Many students at Madawaska Valley District High School will be wearing orange on Friday, as the school recognizes The National Day for Truth and Reconciliation.
A large map, showing locations of different First Nations groups, will be on display. It will also show the locations of past residential schools where many Indigenous children were taken to and, in many cases, died.
Jody Sernoskie, who teaches Indigenous-themed courses at the Barry’s Bay-based high school, says today’s students are learning more about the wrongs of Canada’s past and how reconciliation must take place, even if it’s an emotional subject to approach.
“We’re on this journey of reconciliation together; Indigenous people and settlers’ descendants,” she says. “But the work of reconciliation is really the responsibility of people like me, who are the descendants of settlers.”
“The Indigenous people did nothing wrong; they have nothing to atone for. We need to listen and to learn and we need to ask what is needed and respond to those requests.”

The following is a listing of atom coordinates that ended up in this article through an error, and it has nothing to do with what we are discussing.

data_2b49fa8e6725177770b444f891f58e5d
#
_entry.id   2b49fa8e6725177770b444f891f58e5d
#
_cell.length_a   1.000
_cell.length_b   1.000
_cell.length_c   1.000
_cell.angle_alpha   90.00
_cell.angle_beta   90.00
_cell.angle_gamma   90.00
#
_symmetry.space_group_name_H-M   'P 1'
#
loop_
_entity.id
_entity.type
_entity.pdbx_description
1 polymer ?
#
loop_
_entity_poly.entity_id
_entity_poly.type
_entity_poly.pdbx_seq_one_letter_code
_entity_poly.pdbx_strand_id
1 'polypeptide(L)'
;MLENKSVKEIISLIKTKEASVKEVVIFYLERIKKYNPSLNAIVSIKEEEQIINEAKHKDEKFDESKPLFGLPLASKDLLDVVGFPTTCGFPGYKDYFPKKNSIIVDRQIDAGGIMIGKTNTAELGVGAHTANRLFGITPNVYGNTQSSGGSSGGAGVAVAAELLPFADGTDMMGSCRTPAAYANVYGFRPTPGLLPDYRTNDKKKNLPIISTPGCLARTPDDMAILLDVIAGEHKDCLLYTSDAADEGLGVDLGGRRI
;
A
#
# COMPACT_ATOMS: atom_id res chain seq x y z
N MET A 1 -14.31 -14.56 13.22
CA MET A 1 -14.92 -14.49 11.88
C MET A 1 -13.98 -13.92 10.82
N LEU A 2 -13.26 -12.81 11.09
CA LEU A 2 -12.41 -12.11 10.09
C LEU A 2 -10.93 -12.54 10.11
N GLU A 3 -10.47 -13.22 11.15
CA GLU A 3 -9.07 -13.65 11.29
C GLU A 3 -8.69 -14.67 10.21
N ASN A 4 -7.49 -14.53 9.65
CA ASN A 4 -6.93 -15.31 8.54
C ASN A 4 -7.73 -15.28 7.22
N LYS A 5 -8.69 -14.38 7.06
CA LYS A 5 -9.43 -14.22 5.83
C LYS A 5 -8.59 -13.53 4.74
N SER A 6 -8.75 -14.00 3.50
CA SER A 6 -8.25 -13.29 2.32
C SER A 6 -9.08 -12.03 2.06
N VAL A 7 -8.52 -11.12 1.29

While schools are recognizing the day on Friday, Truth and Reconciliation Day is actually on Saturday, Sept. 30.
Events will be taking place across the country to recognize survivors, and those who never returned home, from residential schools. The orange shirts are to recognize the “Every Child Matters” concept.
A few of those events are south of here.
Ahead of the day, North Hastings High’s School’s Wolf Pack student group is hosting a screening of the film Bones of Crows. It’s at 7 p.m. on Friday, Sept. 29 at the Bancroft-based school.
For admission, the Wolf Pack is accepting donations to the Indian Residential School Survivor Society. The sale of popcorn and drinks will help the Wolf Pack fund future events.
Also, the Algonquin Inodewiziwin Cultural Circle is hosting an Orange Shirt Day Celebration” on Saturday. It’s from 10 a.m. to noon at the centre, at the Highway 62-and-127 intersection in Maynooth.
And the Art Gallery of Bancroft will host a ceremony at 3 p.m. on Saturday. It’s to close out Gallery’s September exhibit, which was called Truth and featured the work of Indigenous artists.